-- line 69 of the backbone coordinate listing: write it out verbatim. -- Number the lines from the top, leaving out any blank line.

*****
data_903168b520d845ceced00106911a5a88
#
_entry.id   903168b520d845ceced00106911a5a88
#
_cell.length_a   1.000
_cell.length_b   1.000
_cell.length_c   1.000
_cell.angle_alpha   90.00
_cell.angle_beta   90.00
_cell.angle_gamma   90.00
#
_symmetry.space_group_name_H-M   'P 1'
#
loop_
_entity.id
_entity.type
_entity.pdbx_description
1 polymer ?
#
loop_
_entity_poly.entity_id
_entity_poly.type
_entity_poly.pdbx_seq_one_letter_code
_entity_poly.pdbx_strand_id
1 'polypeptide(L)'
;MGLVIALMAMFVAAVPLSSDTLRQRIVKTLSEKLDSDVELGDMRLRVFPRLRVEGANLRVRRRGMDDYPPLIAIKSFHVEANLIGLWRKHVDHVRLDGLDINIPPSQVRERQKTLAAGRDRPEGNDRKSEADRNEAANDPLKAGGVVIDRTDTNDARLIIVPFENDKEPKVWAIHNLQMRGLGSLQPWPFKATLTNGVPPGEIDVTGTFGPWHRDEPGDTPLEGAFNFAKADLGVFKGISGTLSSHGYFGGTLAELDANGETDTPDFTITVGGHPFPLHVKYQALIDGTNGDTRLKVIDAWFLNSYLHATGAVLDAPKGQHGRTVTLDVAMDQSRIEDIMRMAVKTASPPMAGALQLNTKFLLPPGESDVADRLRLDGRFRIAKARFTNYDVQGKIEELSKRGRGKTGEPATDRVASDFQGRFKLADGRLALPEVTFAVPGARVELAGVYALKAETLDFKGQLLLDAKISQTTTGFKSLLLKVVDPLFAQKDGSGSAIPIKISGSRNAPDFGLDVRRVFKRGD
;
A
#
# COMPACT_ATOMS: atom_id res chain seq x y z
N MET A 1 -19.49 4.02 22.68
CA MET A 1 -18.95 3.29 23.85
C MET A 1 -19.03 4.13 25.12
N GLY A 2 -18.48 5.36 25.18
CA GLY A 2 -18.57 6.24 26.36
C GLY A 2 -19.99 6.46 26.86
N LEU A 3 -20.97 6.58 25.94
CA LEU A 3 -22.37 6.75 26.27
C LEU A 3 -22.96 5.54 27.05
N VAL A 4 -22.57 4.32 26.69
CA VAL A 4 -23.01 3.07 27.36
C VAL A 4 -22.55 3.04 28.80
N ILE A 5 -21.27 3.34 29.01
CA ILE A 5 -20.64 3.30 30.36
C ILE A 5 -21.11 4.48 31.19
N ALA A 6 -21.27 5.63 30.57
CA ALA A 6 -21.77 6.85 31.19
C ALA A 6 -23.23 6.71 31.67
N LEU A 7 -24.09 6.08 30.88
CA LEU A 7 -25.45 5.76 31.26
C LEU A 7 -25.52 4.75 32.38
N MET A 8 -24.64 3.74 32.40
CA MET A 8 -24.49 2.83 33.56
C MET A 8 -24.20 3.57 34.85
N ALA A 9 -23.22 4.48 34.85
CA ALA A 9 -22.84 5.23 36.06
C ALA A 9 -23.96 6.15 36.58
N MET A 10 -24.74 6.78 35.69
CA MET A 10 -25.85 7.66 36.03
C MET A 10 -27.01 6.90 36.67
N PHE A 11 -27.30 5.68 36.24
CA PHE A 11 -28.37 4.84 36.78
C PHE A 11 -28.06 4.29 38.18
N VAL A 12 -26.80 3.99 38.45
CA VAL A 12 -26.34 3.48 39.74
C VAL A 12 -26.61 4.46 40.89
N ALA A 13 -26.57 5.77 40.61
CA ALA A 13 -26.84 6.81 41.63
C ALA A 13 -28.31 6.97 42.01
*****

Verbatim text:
C ALA A 13 -28.31 6.97 42.01